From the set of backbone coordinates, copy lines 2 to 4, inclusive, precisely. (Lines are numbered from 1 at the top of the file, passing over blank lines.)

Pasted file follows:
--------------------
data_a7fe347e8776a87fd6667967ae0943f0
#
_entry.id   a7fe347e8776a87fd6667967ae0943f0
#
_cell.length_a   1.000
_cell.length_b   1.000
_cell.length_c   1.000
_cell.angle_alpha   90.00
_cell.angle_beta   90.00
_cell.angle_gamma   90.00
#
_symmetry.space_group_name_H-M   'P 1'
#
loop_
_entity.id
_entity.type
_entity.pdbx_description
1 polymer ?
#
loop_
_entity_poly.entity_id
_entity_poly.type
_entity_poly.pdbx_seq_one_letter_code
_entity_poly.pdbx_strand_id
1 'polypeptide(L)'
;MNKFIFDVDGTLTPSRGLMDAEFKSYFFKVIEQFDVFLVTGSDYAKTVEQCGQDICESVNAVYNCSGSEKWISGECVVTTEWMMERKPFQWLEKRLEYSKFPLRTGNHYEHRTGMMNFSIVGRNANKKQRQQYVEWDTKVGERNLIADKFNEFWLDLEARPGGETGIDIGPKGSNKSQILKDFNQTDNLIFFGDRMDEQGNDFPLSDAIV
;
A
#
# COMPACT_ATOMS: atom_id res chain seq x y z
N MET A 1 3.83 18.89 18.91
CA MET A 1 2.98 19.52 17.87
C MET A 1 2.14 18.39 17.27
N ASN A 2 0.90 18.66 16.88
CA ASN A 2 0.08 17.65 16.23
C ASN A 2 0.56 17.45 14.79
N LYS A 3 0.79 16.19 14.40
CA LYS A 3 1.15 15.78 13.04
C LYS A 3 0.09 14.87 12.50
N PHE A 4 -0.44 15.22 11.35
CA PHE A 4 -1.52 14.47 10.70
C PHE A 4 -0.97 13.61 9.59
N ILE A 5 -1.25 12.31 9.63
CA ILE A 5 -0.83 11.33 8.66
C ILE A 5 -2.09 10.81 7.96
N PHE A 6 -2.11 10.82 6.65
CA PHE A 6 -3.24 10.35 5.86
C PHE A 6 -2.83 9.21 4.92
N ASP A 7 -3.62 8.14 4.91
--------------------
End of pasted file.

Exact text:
#
_entry.id   a7fe347e8776a87fd6667967ae0943f0
#